128 minutes
Rated PG-13

(AMC River East) B

Chicago International Film Festival

The Nice Guys

(USA 2016)

Last year’s Inherent Vice disappointed me; I dug its ’70s Venice Beach vibe, but I found the story choppy and its execution ultimately lackluster—unforgivable for a film with arguably the best all-star cast in years. Little did I know walking into the theater that Shane Black’s The Nice Guys is exactly what I hoped for with Inherent Vice: an unapologetically dippy and fun action retro-comedy with stylish sets, cool clothes, and a rad soundtrack. Shallow? Maybe. But I enjoyed The Nice Guys a lot more; like old MTV, it’s a fluffy guilty pleasure.

Los Angeles, 1977: Holland March (Ryan Gosling) is a detective—the world’s worst, by his own admission—down on his luck. Amid jobs like the senile widow looking for her missing husband—his ashes are in an urn on the mantle—March is hired by the aunt (Lois Smith) of a dead porn actress, Misty Mountains (Murielle Telio); she claims her niece just visited her, and she wants him to find her. After a run-in with thug-for-hire Jackson Healy (Russell Crowe) and a trail that leads to a girl named Amelia (Margaret Qualley) and an “experimental” skin flick called How Do You Like My Car, Big Boy, March joins forces with Healy to solve a mystery that brings them right to the heart of the porn and auto industries.

The Nice Guys is a treat all around. No one thing carries this film; it’s a successful combination of multiple elements. The story and tone—a mix of the aforementioned Inherent Vice, Lethal Weapon (also by Black), and Boogie Nights with a whiff of Scooby Doo—is surprisingly cohesive, absorbing, and entertaining. Where Lethal Weapon‘s Martin and Roger are buddies, March and Healy are “frienemies:” the former is as drunkenly and sweetly inept as the latter is soberly and brutally efficient. It works; Gosling and Crowe, who looks like John Goodman these days, have a solid chemistry. It’s fun to see them both in something light, and they seem to have a good time here. I never thought of Gosling as a comedic actor, but his timing is great—my favorite scene is Healy busting into the men’s room stall on him. March gets by thanks in large part to his teenaged daughter, Holly (Angourie Rice), who serves as a voice of reason even as he corrects her grammar. Matt Bomer makes a brief, creepy, and violent cameo as John Boy, a hitman with a big mole on his face—anyone familiar with The Waltons no doubt will get the reference right away. Kim Basinger is a welcome surprise as a hard, all-business federal agent. The whole thing ends in a crazy choreograped sequence involving a film canister.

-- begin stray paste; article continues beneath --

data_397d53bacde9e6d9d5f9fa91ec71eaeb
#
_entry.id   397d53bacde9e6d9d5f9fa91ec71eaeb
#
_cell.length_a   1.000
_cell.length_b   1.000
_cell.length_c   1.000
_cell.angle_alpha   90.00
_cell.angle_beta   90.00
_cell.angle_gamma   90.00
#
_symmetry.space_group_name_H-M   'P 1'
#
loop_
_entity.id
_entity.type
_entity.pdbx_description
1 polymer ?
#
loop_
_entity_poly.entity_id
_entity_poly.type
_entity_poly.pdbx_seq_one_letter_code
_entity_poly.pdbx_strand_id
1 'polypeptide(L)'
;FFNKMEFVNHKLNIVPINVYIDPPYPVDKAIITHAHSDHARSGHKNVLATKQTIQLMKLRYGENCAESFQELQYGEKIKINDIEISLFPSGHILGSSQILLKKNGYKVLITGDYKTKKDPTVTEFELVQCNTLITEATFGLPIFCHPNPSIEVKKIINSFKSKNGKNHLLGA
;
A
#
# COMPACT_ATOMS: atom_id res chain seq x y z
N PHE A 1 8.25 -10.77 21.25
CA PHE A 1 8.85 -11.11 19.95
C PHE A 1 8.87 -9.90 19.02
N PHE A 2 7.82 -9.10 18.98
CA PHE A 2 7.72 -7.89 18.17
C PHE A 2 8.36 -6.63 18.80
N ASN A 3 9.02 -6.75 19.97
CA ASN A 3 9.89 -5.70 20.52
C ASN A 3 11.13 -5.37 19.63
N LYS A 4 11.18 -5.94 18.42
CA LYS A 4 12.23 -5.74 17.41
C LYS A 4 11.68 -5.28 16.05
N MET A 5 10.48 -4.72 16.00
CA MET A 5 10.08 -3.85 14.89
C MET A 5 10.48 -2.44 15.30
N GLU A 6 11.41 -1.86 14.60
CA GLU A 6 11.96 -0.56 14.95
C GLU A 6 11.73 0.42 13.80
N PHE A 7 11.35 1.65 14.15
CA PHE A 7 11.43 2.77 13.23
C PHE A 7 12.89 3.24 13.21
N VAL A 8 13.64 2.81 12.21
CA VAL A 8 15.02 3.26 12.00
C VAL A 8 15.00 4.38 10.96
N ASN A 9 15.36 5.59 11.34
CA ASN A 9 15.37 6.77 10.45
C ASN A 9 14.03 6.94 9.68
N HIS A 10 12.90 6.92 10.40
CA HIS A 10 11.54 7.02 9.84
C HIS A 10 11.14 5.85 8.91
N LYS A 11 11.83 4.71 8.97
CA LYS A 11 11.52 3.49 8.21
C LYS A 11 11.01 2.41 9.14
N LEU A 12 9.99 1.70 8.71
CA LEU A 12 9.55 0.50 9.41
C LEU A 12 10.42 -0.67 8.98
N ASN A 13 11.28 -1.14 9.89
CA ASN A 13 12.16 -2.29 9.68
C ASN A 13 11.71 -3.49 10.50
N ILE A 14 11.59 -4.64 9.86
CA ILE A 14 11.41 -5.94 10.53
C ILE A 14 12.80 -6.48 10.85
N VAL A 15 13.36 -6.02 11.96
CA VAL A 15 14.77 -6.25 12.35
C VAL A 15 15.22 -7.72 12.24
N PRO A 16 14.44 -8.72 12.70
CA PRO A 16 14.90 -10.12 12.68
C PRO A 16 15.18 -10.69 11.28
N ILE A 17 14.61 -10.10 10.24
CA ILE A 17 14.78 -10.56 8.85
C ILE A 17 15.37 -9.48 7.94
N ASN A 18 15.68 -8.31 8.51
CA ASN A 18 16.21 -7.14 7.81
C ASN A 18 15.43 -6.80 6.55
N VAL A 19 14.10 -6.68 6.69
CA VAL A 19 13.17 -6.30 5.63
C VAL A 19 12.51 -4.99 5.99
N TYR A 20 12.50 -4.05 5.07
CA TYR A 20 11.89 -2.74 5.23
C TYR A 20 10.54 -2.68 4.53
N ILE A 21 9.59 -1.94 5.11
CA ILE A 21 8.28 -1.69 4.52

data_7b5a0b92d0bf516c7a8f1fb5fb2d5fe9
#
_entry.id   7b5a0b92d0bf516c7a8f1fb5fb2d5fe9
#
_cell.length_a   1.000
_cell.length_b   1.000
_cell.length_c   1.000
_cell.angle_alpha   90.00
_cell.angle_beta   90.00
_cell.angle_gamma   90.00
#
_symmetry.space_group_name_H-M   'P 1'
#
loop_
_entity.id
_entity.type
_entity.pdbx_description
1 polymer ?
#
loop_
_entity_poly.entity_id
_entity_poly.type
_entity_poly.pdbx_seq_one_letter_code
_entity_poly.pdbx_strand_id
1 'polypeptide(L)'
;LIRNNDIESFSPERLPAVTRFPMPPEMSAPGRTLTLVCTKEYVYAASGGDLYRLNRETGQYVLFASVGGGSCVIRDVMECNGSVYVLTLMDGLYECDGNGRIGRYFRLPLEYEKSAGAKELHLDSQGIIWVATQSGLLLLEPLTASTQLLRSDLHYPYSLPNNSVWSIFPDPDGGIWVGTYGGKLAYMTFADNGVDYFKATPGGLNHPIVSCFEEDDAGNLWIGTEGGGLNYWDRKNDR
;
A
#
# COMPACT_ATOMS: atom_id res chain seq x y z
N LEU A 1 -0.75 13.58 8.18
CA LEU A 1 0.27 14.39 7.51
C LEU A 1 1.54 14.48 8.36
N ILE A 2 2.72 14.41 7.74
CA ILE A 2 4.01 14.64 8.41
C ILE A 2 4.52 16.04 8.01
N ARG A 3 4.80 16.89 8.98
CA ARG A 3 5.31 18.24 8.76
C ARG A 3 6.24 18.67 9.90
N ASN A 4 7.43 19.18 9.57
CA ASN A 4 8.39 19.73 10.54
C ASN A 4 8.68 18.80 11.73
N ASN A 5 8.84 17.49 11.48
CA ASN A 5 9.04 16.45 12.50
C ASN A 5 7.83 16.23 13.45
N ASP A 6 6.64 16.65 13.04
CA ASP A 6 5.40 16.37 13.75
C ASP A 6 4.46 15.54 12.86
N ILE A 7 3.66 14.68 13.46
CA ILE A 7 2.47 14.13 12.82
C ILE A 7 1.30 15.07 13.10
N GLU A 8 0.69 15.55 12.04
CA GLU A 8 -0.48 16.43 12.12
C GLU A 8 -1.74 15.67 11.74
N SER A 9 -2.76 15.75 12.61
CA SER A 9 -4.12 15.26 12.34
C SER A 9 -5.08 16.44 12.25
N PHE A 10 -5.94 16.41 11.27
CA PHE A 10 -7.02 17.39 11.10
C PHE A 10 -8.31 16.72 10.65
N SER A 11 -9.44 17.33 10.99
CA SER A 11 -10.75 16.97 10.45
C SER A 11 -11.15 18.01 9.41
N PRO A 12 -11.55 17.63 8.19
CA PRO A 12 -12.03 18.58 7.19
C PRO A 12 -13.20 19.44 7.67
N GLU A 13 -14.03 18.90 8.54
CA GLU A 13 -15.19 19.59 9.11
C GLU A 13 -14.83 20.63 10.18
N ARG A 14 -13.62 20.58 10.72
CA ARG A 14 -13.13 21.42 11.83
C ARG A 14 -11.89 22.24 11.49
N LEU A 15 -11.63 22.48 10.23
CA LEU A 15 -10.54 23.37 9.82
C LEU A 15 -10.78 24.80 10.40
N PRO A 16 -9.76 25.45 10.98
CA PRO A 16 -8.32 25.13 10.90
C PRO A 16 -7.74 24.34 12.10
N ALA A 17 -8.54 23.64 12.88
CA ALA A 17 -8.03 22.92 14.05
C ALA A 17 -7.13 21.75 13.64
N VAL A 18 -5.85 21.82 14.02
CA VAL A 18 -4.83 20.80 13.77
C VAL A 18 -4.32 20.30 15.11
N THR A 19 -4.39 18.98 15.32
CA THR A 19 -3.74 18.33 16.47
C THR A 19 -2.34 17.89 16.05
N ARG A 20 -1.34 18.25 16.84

Philippe Rousselot’s cinematography is snappy, with vivid colors that shine though even during the night scenes. The Nice Guys depicts a sleazy era of Los Angeles in a cheeky, over-the-top way—a time I would have loved to have seen it. This is not a film that takes itself seriously—it seems to revel in its frivolity. Seeing it over Memorial Day weekend was a great way to kick off the summer movie season. Indulge, I say.